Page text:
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David Holmes
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How The Skills Shortage Is Killing Defense in Depth

It used to be easy to sell specialized security gizmos but these days when a point product gets pitched to a CSO, the response is likely "looks nifty, but I don't have the staff to deploy it."

You would think that this is the perfect time to be a security vendor. Humiliating breaches lurk around every corner. Denial of service attacks grow ever larger. Bedrock platforms turn out to have (shell)shocking holes. The media love the scent of blood in the water and they keep the papers black, white, and red. It is boom times for security vendors. So what is there to complain about?

We’re going to have to change the way we sell security, that’s what.

Since 2010, security vendors have been developing ever more impressive, but specialized, security gizmos. It used to be easy to sell targeted security products because every gizmo would get air cover from the concept of defense in depth. Conceived of by the military prior to the digital age, defense in depth is the idea that more layers of defense equal a stronger security posture. For vendors, defense in depth meant it was all right if their gizmo didn’t offer wide protection because some other vendor’s gizmos would plug the holes. Forrester analyst Rick Holland called this philosophy “Expense in Depth – the multilayered approach to ensuring minimal return on investment.''

These days, when a point product gets pitched to a CSO, the response is likely to be, “Looks like a nifty gizmo, but I can’t deploy it—I just don’t have the staff.”

The IT skills shortage has become epidemic. There simply aren’t any security people available to hire. For five years now, the unemployment rate for InfoSec professionals has been less than 2% (and often 0%). The tight job market for people with security skills has had a predictable impact on wages: According to Payscale, in 2014, half of all security architects made more than $120K: that’s 50% more than the average software engineer—and a whopping 300% what a licensed nurse practitioner makes. People with security skills command more pay, leave for startups, or get poached for cushier jobs with better titles (ahem). ESG’s Jon Oltsik wrote that his #1 prediction for 2015 is “Widespread impact from the cybersecurity skills shortage.”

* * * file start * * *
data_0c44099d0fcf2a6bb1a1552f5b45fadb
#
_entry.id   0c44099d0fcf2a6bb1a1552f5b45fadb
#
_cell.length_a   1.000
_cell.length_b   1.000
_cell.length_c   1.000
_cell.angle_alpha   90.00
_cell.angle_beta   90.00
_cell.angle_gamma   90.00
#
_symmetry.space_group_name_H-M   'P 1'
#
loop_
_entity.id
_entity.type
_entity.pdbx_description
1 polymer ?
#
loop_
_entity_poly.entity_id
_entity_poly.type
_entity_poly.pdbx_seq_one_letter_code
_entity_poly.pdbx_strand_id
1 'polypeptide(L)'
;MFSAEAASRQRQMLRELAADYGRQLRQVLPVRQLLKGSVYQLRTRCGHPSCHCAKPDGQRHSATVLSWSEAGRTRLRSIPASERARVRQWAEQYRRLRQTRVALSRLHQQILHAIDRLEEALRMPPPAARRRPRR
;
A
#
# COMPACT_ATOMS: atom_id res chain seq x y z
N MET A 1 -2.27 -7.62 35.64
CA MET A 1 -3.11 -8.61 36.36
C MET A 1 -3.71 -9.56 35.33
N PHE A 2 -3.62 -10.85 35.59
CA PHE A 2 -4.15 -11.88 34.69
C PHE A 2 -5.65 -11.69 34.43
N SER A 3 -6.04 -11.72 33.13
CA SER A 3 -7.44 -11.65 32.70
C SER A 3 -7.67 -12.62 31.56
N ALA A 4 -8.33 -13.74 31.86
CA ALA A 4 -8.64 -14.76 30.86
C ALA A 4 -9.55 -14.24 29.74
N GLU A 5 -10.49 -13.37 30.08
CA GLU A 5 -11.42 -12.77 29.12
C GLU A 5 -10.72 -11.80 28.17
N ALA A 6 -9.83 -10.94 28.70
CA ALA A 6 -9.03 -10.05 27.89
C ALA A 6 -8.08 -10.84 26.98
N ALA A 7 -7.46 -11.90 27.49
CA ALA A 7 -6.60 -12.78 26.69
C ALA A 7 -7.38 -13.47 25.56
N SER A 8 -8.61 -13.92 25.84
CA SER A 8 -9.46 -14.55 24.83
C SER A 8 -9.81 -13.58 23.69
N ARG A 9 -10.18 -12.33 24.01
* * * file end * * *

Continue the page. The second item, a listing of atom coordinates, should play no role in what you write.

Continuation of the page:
Normally the market fixes problems like this: rising wages in any field should attract new applicants to the business. But security doesn’t work that way. Security is harder to teach than other skills. Security is a mindset. A zeitgeist. Even a religion for some. People with the mindset are rare; like good coders and clever similes, they are hard to come by. Case in point, MasterCard is suing one of its own customers, Nike, for $5 million for poaching two of its cyber security managers.

So now what?
What should CSOs do? Without a dotcom crash, they can’t get the security people back from the startups that poached them.

Some smart CSOs are consolidating their security platforms. Partners and resellers offer packages around common platforms. The Next Generation Firewall (NGFW) vendors are collapsing network firewall and outbound web security into a single platform. IDS vendors are also integrating NGFW functionality. As Forrester Analyst John Kindervag said in his Dec. 2013 “Market Overview: Network Segmentation Gateways,” consolidating adjacent security functions into platforms like network segmentation gateways help organizations move toward what Forrester calls a ‘Zero Trust Model.’

Organizations are also starting to turn to cloud providers not just for availability but for security, as well. The cloud companies can gather security staff and then amortize that experience across hundreds of customers. Cloud architecture is relatively new, as well, since today’s clouds don’t necessarily have to take into account the ancient legacy applications that many of yesterday’s businesses are built around. This leads to a smaller threat surface for cloud platforms.

The forces pushing against defense in depth are unlikely to change in the near term. The skills shortage will continue, and cloud adoption rates will rise, which will exert pressure on IT organizations for other skillsets they lack. In 2015, the term “defense in depth” may decline in broader usage. Like the security personnel who used to practice it, defense in depth may find a new home among the clouds, where it will likely take a different name.

“Your propeller-head infosec techie that can crack packets wide open is more important than any tool you can buy,” said Ken Athanasiou, CSO of AutoNation, during a recent panel at an FBI Infragard event. “If you’ve got someone like that, make sure you keep them happy.”